Walk into a human body, book dealers’ vandalised treasures and a 2D world – the week in art

Exhibition of the week

Wang Gongxin: In-Between
Multimedia installations that explore by modern means the ancient painterly problems of light and shadow.
White Cube Mason’s Yard, London, from 19 January to 26 February.

Also showing

Alison Katz: Artery
Autobiographical art in an installation that suggests the insides of the human body.
Camden Art Centre, London, until 13 March.

Betsy Bradley: Chasing Rainbows
Subtle and contemplative abstract paintings and sculptures including a swing to imaginatively escape on.
Ikon Gallery, Birmingham, until 13 February

Emily Speed: Flatland
Video inspired by the Victorian fantasy novel Flatland and its vision of a two-dimensional world.
Tate Liverpool until 5 June

Fragmented Illuminations: Medieval and Renaissance Manuscript Cuttings
Beautiful images cut by brutal 19th-century book dealers from some of the greatest medieval manuscripts.
V&A, London, until 8 May

Image of the week

A staff member on a garden bridge at the opening day of the Monet’s Garden exhibition at the Alte Muenze, Berlin. The exhibition, which will run in Berlin until March, offers an immersive experience into the works of the French 19th century painter.

A staff member at the newly opened Monet’s Garden immersive multimedia exhibition, dedicated to the work of the painter Claude Monet, at Alte Muenze, Berlin. The show runs until mid-March.

What we learned

A bitter inheritance feud is raging over a Roman villa

An Eric Gill sculpture on BBC Broadcasting House in London was allegedly damaged during a protest over the artist’s paedophilia

A masterpiece by René Magritte is expected to fetch £45m at auction

Art historian Christopher Wright discovered his £65 painting may be a Van Dyck

Cotswolds residents want Damien Hirst to fix up his crumbling country pile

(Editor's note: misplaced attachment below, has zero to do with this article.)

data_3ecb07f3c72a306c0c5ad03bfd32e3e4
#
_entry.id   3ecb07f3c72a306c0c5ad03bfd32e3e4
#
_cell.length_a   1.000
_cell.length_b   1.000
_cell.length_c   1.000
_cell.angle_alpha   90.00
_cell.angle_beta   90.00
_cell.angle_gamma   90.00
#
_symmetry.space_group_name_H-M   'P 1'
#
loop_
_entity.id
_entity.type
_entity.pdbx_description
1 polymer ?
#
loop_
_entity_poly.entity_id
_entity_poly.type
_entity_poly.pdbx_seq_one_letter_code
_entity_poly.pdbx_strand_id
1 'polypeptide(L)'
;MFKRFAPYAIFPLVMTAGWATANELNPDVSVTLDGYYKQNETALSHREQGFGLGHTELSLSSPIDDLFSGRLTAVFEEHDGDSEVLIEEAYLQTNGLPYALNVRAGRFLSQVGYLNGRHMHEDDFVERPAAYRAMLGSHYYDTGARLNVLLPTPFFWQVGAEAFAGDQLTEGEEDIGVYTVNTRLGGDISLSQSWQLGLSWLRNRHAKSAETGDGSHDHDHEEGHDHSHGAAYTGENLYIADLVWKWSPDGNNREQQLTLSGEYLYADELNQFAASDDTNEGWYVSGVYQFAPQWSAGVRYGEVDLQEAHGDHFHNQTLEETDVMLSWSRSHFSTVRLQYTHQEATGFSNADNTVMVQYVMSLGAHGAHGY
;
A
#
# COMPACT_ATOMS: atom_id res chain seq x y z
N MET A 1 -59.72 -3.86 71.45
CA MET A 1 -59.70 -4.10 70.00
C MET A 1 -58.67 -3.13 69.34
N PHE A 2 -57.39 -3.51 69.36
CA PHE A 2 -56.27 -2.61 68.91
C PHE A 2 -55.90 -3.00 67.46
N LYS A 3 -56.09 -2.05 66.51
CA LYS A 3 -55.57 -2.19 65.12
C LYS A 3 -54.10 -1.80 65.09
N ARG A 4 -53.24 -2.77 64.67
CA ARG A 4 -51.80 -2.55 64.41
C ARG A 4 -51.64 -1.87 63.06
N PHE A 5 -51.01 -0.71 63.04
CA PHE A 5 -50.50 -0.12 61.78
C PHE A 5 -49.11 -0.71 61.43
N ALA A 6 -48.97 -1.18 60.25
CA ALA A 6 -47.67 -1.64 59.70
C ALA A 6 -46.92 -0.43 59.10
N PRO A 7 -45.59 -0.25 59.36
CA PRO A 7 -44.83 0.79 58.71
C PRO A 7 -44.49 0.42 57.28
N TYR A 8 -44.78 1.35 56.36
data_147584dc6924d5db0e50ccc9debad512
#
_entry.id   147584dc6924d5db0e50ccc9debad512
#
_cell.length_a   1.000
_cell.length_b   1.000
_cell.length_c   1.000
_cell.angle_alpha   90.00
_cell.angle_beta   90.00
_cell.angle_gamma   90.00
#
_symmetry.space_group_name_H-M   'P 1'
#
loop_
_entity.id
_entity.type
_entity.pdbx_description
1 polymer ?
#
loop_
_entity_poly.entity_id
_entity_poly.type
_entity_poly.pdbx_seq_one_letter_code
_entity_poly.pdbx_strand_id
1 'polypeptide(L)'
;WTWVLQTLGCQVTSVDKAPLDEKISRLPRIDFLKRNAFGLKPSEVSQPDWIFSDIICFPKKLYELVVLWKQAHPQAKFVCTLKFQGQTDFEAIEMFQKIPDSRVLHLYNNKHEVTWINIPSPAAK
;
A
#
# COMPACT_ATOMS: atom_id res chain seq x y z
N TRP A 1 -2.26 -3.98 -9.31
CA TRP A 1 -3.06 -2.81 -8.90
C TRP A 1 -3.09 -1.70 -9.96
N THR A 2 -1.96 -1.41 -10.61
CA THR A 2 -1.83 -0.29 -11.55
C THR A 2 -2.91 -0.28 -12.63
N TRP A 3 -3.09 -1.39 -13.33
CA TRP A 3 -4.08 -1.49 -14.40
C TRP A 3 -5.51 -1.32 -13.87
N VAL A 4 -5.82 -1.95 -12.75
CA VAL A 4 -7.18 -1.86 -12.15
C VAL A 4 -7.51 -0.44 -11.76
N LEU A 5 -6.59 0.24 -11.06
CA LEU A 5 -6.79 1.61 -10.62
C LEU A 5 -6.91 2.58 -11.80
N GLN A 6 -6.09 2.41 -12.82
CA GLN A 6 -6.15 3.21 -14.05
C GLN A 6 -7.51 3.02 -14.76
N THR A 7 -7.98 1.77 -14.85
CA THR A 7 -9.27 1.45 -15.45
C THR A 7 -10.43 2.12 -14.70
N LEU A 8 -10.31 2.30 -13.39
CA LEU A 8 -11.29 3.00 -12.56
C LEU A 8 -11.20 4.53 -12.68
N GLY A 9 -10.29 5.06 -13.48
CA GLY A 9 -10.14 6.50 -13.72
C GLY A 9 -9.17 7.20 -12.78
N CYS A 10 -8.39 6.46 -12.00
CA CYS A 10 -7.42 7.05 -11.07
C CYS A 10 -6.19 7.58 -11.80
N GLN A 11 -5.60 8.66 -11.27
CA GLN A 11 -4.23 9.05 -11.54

Photographer Masterji’s portraits of immigrant life in Coventry will go on display

while West Midlands police artist in residence Kay Rufai hopes to reduce youth violence and racial stereotyping

A show of work by US landscape painter Winslow Homer opens in London in September

Senegal has some of the most arresting architecture in Africa

and artist, poet and singer, Dieynaba Sidibé, AKA Zeinixx, is the country’s ‘first lady’ of graffiti

Soviet avant-garde film posters were as bold and innovative as the movies they advertised

Photographer Alec Soth is one of the most compelling chroniclers of American life

Foster + Partners’ architecture firm almost doubled its profits in 2020, thanks to Middle East expansion

Masterpiece of the week

A Sparrowhawk Jacopo de’ Barbari 1510s
Photograph: © The National Gallery, London

Jacopo de’ Barbari: A Sparrowhawk, 1510s
Nothing could be simpler or more directly observed than this Venetian Renaissance slice of life. It is not an allegory, a reference to myth or any other kind of symbol – as Renaissance art is so often assumed to contain – but just an act of observation. The artist looks clearly and carefully at a hunting bird on its perch. He captures its bright, fierce eye and tiger-striped breast feathers, the leather bracelets on its feet and bell to sound the alert if it takes flight. It waits alertly against an undecorated, meaning-free wall. This is an art of describing of the sort we associate with northern European rather than Italian painters. In fact, Jacopo de’ Barbari moved between north and south, working in Nuremberg as well as Venice. His sparrowhawk anticipates by about 150 years The Goldfinch, the painting by Carel Fabritius made famous by Donna Tartt’s novel. It’s a memorial to a nameless bird of prey that lived half a millennium ago.
National Gallery, London

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